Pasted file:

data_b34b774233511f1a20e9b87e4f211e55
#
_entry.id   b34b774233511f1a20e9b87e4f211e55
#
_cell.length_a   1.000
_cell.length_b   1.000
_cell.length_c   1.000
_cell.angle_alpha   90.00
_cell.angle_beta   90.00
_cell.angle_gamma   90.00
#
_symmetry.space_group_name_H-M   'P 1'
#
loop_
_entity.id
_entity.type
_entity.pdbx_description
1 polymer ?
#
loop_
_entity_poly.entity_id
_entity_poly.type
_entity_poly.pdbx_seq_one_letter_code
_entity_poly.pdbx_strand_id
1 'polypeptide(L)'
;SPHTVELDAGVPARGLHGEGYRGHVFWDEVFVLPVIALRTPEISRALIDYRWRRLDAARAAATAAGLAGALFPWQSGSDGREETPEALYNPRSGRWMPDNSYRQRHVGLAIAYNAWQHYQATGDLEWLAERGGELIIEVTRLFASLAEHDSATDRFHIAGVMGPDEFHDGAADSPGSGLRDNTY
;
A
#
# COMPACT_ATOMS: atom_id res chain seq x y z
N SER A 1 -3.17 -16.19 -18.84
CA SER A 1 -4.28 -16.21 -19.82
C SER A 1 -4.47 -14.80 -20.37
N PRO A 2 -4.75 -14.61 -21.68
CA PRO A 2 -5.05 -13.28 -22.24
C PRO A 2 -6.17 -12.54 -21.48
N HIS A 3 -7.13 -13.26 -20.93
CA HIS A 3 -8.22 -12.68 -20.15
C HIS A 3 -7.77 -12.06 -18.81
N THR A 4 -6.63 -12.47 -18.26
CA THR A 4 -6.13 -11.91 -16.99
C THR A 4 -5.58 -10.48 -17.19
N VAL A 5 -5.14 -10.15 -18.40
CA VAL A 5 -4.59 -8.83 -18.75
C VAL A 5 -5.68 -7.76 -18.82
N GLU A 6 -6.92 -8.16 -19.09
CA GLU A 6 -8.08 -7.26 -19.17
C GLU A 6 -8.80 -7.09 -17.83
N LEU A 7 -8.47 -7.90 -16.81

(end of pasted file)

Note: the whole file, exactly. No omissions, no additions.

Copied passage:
data_b34b774233511f1a20e9b87e4f211e55
#
_entry.id   b34b774233511f1a20e9b87e4f211e55
#
_cell.length_a   1.000
_cell.length_b   1.000
_cell.length_c   1.000
_cell.angle_alpha   90.00
_cell.angle_beta   90.00
_cell.angle_gamma   90.00
#
_symmetry.space_group_name_H-M   'P 1'
#
loop_
_entity.id
_entity.type
_entity.pdbx_description
1 polymer ?
#
loop_
_entity_poly.entity_id
_entity_poly.type
_entity_poly.pdbx_seq_one_letter_code
_entity_poly.pdbx_strand_id
1 'polypeptide(L)'
;SPHTVELDAGVPARGLHGEGYRGHVFWDEVFVLPVIALRTPEISRALIDYRWRRLDAARAAATAAGLAGALFPWQSGSDGREETPEALYNPRSGRWMPDNSYRQRHVGLAIAYNAWQHYQATGDLEWLAERGGELIIEVTRLFASLAEHDSATDRFHIAGVMGPDEFHDGAADSPGSGLRDNTY
;
A
#
# COMPACT_ATOMS: atom_id res chain seq x y z
N SER A 1 -3.17 -16.19 -18.84
CA SER A 1 -4.28 -16.21 -19.82
C SER A 1 -4.47 -14.80 -20.37
N PRO A 2 -4.75 -14.61 -21.68
CA PRO A 2 -5.05 -13.28 -22.24
C PRO A 2 -6.17 -12.54 -21.48
N HIS A 3 -7.13 -13.26 -20.93
CA HIS A 3 -8.22 -12.68 -20.15
C HIS A 3 -7.77 -12.06 -18.81
N THR A 4 -6.63 -12.47 -18.26
CA THR A 4 -6.13 -11.91 -16.99
C THR A 4 -5.58 -10.48 -17.19
N VAL A 5 -5.14 -10.15 -18.40
CA VAL A 5 -4.59 -8.83 -18.75
C VAL A 5 -5.68 -7.76 -18.82
N GLU A 6 -6.92 -8.16 -19.09
CA GLU A 6 -8.08 -7.26 -19.17
C GLU A 6 -8.80 -7.09 -17.83
N LEU A 7 -8.47 -7.90 -16.81